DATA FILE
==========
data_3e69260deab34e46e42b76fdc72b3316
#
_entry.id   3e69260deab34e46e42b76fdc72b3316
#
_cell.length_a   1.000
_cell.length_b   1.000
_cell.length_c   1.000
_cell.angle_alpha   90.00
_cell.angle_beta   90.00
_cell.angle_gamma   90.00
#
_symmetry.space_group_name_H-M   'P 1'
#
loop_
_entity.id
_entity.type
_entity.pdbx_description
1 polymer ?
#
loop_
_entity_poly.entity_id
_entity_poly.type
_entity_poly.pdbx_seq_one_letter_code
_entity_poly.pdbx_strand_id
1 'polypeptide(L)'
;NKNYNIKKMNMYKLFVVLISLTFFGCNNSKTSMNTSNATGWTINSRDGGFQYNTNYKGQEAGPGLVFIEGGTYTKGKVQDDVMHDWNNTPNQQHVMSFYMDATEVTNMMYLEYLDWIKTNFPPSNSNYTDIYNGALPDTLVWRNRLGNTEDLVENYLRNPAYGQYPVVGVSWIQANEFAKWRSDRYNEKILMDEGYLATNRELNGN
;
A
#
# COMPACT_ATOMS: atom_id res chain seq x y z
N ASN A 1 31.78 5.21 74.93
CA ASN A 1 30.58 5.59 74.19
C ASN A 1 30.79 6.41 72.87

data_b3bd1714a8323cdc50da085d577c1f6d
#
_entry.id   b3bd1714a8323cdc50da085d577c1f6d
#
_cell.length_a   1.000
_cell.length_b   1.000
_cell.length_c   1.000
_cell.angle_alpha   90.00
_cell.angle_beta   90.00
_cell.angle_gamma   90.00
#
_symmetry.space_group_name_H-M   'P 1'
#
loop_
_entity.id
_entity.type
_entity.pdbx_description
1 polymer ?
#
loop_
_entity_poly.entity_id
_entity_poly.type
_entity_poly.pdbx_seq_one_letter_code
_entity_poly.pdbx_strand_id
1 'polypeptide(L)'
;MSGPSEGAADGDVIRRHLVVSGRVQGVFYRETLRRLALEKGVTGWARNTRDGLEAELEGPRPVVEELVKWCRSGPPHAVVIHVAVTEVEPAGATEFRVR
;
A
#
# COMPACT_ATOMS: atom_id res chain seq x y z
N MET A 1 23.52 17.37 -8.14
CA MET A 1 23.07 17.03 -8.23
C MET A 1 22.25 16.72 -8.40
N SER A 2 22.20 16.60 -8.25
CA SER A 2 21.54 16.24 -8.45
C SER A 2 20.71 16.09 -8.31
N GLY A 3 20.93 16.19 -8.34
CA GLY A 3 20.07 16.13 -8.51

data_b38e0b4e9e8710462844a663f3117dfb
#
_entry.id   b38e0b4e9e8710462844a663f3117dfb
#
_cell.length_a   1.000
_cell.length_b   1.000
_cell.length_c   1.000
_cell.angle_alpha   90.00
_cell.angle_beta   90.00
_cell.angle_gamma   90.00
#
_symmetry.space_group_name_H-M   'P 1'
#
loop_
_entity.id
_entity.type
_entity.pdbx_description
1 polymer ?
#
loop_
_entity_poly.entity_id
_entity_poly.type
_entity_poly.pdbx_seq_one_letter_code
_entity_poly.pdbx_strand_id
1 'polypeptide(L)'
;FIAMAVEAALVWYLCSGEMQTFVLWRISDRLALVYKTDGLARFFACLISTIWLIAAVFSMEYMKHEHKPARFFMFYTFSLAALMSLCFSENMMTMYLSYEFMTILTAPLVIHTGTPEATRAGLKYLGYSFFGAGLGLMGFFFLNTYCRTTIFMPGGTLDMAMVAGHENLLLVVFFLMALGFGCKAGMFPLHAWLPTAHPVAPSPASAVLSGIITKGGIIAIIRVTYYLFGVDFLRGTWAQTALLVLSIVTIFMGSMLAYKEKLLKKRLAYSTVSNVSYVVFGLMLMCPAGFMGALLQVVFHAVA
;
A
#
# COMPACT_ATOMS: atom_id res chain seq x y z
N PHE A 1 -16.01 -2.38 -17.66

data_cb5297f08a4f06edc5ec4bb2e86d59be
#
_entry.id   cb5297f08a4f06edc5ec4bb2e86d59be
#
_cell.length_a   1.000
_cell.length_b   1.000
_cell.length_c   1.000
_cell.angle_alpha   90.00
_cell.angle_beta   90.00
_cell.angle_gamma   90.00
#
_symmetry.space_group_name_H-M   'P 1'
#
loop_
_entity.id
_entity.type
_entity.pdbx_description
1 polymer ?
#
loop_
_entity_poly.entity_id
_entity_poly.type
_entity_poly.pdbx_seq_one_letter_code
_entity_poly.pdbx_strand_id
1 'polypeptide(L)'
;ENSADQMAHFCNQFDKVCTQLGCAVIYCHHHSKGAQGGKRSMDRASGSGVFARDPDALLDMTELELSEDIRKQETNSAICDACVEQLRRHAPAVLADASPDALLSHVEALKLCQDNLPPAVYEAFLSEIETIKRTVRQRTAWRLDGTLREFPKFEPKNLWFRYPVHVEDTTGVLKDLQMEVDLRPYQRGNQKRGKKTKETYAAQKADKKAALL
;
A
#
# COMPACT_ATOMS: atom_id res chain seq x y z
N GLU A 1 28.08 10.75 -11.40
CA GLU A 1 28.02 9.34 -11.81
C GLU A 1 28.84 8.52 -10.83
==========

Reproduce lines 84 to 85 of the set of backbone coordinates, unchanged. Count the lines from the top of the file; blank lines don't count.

#
loop_